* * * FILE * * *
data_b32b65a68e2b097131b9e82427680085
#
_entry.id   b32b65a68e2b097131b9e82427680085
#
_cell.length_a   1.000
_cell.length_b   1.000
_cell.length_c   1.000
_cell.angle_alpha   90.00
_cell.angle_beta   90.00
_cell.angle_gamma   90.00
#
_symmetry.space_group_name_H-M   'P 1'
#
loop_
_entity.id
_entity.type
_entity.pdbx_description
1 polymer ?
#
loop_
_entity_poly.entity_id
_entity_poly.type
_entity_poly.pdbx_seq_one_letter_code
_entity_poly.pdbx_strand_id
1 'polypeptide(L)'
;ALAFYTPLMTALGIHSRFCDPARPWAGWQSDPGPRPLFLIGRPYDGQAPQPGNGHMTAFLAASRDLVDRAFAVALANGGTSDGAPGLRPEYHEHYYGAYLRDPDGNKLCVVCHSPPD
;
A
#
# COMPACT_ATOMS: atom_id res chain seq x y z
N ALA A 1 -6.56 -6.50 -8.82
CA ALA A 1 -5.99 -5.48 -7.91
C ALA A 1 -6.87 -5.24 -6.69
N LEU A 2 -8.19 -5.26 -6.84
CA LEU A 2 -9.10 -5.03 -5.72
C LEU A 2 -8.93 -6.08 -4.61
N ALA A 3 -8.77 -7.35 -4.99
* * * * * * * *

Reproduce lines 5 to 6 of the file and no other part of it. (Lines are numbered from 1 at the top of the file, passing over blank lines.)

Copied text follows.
_cell.length_a   1.000
_cell.length_b   1.000